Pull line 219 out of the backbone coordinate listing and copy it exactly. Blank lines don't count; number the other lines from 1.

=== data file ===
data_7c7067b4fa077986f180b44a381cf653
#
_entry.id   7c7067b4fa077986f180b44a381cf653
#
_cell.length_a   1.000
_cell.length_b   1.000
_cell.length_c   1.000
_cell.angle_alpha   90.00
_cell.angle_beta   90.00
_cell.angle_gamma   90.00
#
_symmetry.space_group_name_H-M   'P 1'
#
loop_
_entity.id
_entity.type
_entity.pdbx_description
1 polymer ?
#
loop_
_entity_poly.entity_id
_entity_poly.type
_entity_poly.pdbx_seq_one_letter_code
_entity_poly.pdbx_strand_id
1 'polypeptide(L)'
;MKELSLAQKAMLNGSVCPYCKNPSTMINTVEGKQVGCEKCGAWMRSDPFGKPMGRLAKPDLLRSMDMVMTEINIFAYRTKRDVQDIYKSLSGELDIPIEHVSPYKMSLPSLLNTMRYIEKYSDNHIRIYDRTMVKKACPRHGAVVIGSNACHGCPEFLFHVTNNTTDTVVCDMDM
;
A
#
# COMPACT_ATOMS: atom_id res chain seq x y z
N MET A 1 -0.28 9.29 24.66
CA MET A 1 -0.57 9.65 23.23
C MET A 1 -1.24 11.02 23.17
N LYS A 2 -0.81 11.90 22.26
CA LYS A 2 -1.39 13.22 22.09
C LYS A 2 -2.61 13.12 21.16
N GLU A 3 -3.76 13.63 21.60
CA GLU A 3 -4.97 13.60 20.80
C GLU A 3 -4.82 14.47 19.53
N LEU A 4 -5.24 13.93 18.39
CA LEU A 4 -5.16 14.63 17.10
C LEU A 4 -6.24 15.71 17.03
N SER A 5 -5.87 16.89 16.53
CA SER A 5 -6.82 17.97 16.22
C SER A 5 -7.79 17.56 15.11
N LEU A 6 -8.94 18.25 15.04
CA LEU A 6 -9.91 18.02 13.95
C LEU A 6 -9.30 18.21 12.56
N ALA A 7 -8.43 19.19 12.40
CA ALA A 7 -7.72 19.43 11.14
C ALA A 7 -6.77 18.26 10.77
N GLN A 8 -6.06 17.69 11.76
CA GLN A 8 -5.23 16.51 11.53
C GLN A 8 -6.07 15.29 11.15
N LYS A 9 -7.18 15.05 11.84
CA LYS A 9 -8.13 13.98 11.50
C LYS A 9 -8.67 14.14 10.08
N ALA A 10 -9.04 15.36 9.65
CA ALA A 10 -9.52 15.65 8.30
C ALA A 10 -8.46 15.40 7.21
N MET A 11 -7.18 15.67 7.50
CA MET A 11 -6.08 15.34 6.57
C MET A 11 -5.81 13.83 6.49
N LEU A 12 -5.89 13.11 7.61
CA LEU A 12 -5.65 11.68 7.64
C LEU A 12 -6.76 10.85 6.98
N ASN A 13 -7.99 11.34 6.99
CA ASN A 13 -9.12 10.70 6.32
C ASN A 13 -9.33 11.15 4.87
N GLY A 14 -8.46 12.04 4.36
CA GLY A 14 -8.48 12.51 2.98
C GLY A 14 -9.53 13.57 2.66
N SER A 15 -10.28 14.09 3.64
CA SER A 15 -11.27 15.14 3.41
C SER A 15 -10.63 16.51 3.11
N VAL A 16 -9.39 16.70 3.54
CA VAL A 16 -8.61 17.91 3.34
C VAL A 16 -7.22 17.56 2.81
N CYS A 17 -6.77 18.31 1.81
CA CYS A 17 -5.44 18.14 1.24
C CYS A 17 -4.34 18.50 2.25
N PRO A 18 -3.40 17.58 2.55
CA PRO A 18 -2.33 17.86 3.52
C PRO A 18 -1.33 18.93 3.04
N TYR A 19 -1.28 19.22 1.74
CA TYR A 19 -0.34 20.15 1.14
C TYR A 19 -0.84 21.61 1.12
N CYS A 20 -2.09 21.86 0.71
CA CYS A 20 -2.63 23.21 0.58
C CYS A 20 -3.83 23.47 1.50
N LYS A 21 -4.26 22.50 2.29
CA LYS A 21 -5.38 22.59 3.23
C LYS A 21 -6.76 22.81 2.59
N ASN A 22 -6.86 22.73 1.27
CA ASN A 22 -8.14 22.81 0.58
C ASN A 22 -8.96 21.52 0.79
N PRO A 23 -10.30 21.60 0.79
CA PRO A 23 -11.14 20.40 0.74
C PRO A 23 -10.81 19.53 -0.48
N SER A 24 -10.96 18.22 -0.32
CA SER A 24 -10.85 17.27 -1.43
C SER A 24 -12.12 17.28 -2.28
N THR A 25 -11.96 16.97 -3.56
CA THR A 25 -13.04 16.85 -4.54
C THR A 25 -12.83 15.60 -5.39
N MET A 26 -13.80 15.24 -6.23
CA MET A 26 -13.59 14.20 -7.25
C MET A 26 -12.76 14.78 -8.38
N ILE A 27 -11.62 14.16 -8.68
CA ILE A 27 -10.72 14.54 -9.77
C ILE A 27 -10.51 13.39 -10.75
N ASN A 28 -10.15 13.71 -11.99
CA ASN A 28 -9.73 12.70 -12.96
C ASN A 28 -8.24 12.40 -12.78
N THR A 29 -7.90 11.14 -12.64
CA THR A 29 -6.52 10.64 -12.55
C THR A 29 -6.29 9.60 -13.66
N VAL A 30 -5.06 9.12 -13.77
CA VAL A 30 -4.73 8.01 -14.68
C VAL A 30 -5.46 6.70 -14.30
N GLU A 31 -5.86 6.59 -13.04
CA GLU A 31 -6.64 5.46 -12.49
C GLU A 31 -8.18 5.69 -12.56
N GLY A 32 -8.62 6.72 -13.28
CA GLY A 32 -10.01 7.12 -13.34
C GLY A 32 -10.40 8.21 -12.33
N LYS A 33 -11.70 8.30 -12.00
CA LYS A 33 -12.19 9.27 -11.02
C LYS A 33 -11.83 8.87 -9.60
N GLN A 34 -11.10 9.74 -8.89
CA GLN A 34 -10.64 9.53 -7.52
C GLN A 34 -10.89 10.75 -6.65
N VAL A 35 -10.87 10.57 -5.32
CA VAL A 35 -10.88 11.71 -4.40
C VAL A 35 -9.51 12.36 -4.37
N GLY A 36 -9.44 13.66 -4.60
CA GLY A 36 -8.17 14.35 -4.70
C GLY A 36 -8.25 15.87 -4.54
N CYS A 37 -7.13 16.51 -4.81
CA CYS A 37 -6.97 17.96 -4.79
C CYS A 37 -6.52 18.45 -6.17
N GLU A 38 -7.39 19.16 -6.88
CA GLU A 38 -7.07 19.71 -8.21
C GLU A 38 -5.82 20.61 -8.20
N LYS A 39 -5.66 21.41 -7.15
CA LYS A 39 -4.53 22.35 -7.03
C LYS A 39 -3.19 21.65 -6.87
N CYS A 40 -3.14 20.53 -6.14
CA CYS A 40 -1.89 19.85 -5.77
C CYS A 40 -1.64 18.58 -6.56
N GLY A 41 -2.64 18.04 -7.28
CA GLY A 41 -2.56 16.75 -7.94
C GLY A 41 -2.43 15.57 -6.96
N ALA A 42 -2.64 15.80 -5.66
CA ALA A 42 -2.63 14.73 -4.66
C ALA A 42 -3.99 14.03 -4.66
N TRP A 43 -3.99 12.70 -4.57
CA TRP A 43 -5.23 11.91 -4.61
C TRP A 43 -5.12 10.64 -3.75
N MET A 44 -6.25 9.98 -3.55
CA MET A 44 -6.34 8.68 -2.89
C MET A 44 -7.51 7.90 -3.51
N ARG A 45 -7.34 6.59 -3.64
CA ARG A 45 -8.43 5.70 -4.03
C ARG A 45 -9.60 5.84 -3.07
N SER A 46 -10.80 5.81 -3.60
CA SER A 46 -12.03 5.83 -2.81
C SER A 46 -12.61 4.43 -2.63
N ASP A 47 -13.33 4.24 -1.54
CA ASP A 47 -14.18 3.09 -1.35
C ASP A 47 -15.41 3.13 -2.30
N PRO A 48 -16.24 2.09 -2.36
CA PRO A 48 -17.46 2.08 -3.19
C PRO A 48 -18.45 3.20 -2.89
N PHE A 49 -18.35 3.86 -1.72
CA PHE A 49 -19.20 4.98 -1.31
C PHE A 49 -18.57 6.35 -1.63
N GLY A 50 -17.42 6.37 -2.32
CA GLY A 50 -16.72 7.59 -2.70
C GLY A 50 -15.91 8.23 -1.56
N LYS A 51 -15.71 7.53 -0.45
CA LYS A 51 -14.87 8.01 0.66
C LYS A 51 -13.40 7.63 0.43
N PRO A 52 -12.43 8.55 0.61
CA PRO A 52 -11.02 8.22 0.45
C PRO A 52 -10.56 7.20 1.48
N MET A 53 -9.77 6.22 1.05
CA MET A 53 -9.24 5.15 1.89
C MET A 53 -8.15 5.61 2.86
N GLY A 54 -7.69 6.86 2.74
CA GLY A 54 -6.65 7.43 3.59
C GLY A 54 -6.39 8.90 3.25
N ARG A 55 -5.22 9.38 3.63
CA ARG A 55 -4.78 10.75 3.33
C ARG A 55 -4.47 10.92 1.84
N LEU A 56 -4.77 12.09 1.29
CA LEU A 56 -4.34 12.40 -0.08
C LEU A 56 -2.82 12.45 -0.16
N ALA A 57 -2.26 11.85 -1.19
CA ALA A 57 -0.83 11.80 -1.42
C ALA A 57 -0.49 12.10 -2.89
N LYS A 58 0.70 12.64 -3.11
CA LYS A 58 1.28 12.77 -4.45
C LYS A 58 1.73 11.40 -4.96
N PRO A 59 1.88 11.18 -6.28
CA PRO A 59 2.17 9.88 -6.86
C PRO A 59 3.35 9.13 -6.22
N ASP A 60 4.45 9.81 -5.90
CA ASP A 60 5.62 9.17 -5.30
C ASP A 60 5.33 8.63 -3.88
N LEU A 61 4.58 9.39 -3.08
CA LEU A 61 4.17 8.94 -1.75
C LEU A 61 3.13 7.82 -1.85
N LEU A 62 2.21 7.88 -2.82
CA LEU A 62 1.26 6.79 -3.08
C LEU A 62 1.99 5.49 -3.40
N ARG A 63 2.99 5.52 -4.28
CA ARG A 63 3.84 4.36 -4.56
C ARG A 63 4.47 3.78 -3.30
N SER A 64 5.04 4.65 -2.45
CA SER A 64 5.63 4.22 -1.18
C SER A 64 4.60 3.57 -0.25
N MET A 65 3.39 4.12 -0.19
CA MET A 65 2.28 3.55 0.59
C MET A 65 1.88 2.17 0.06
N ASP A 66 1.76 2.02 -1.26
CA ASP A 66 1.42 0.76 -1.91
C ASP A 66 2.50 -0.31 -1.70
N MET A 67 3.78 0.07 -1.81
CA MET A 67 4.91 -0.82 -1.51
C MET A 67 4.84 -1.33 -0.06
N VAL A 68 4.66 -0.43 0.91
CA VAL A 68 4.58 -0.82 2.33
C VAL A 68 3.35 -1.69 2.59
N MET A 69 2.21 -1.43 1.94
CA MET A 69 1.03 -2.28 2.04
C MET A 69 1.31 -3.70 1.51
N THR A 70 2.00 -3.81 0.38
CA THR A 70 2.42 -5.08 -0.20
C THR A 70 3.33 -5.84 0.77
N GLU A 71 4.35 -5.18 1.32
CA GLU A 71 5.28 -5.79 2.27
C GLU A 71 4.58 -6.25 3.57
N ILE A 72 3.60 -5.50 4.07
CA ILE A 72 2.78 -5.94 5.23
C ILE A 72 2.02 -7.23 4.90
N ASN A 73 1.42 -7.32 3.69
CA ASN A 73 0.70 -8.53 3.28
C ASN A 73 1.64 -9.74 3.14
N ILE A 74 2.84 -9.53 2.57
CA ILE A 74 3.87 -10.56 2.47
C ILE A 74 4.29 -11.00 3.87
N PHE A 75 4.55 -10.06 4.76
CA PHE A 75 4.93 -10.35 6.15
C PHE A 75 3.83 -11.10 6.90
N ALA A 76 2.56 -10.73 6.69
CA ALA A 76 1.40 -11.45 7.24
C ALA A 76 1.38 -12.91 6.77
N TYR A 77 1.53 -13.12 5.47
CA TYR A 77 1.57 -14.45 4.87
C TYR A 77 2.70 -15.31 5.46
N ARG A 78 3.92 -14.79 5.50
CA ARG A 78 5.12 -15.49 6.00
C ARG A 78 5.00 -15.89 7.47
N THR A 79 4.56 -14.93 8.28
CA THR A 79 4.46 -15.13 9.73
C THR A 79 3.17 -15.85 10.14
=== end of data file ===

C ARG A 63 4.47 3.78 -3.30